Research News

Launching the Northwestern Neighborhood and Network (N3) Initiative

IPR sociologist describes how network thinking can improve neighborhoods, lower crime



Andrew Papachristos
Andrew Papachristos launched the N3 Initiative this fall, continuing his work in neighborhood network science. 

This fall, IPR sociologist Andrew Papachristos launched the Northwestern Neighborhood and Network (N3) Initiative. Housed within the Institute, its goal is to understand how people and institutions in neighborhoods are connected, how they interact, and how viable solutions to long-standing problems emerge from these interconnections.

In his research, Papachristos deploys network science—the study of how social relationships affect what people feel, think, and do, particularly as it relates to the spread of guns and violence. In addition to being part of IPR, Papachristos is also part of the Northwestern Institute on Complex Systems, or NICO.

IPR spoke to Papachristos about his plans for the N3 Initiative.

Q: Why did you launch the Northwestern Neighborhood and Network (N3) Initiative?

A: The central idea behind N3 is that we need to understand our cities and communities not as isolated places and spaces, but, instead, as an interconnected system. Neighborhoods are connected through institutions, people, organizations, infrastructure, culture, ideas, funding, services, and more. Understanding the connections among people, groups, organizations, and places can affect what we feel, think, and do. N3 tries to take this “networked logic” seriously in the science we propose and, more than that, tries to leverage this sort of network science to help solve problems. We know that this sort of networked thinking can help us understand all sorts of social phenomena from the diffusion of ideas, people, and disease to the way in which people vote, dress, and interact with each other. N3 emerged out of my own work in network science, studying the diffusion of crime, but especially gun violence, and various neighborhood-level studies.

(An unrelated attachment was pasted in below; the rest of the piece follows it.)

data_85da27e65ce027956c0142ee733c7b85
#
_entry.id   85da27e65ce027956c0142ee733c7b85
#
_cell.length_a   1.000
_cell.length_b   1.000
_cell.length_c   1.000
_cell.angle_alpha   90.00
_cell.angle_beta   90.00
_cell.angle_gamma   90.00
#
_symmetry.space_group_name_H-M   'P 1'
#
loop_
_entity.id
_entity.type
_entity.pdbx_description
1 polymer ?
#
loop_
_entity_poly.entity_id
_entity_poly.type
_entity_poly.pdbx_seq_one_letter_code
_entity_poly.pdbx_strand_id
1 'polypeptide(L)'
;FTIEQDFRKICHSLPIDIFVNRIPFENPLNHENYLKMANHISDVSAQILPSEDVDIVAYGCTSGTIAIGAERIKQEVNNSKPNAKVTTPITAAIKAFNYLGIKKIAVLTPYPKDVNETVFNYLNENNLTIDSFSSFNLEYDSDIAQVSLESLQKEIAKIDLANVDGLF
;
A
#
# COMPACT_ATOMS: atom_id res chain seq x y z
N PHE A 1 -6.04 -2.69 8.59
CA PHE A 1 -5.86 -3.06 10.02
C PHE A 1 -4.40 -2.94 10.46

Q: What are your goals for the N3 Initiative?

A: In the short term, N3 is launching several new projects in the areas of public safety and policing, with the hopes of expanding into other areas, especially public health and education. Importantly, as an initiative, N3 is based on collaboration with community and policy-engaged partners. This ethos permeates all our projects and we hope to extend to opportunities and research experiences with students in the years to come.

Q: What is the N3 Initiative currently working on?

A: Right now, our projects all focus on issues related to public safety and public health, especially gun violence and policing. One of our biggest projects is an attempt to evaluate a major new street outreach initiative in Chicago. The idea behind street outreach is that one of the most effective ways to provide services to hard to reach populations­­—like members of street gangs, crews, or cliques­­—is to bring programming outside of its traditional confines in organizations and institutions to “the street,” to meet the sensitive populations where they are. More often than not, this necessitates hiring and training individuals with similar backgrounds and experiences to the service population—those who have walked the same streets and who can serve as reasonable and relatable examples for positive change.

Q: What are your plans for the future of the N3 Initiative? 

A: Five years from now, I hope N3 has a range of exciting projects at the cutting-edge of network and neighborhood science, projects that engage our community partners and solve real problems. I hope to have expanded beyond violence and public safety—into new and hopefully unexpected areas of research. I hope our physical space on campus is buzzing with students and ideas.  

Andrew Papachristos is professor of sociology and an IPR fellow.

For more information about the N3 Initiative, visit the website or follow them on Twitter @N3Initiative.

The interview has been edited and condensed for clarity.